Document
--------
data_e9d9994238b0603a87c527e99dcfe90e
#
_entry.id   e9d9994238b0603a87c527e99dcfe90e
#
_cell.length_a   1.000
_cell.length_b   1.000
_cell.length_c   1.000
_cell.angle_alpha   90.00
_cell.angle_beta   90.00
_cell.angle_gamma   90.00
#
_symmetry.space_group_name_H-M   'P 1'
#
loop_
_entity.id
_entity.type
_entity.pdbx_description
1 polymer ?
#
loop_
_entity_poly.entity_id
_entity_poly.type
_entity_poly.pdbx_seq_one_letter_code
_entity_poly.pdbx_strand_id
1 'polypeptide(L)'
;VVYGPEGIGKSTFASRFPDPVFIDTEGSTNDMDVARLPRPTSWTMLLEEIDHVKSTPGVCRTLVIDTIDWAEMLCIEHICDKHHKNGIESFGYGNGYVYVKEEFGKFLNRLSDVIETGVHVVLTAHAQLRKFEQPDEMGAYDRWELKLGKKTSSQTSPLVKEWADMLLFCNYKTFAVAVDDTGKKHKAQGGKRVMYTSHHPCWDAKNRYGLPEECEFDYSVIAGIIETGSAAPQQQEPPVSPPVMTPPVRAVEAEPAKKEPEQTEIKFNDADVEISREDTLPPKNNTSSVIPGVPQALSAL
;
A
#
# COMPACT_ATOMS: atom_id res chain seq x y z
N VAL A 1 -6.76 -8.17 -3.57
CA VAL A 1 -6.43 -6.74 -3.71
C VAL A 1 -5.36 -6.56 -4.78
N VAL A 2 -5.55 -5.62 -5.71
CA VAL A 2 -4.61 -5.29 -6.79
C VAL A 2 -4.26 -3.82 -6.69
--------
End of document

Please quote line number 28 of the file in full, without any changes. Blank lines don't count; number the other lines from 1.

A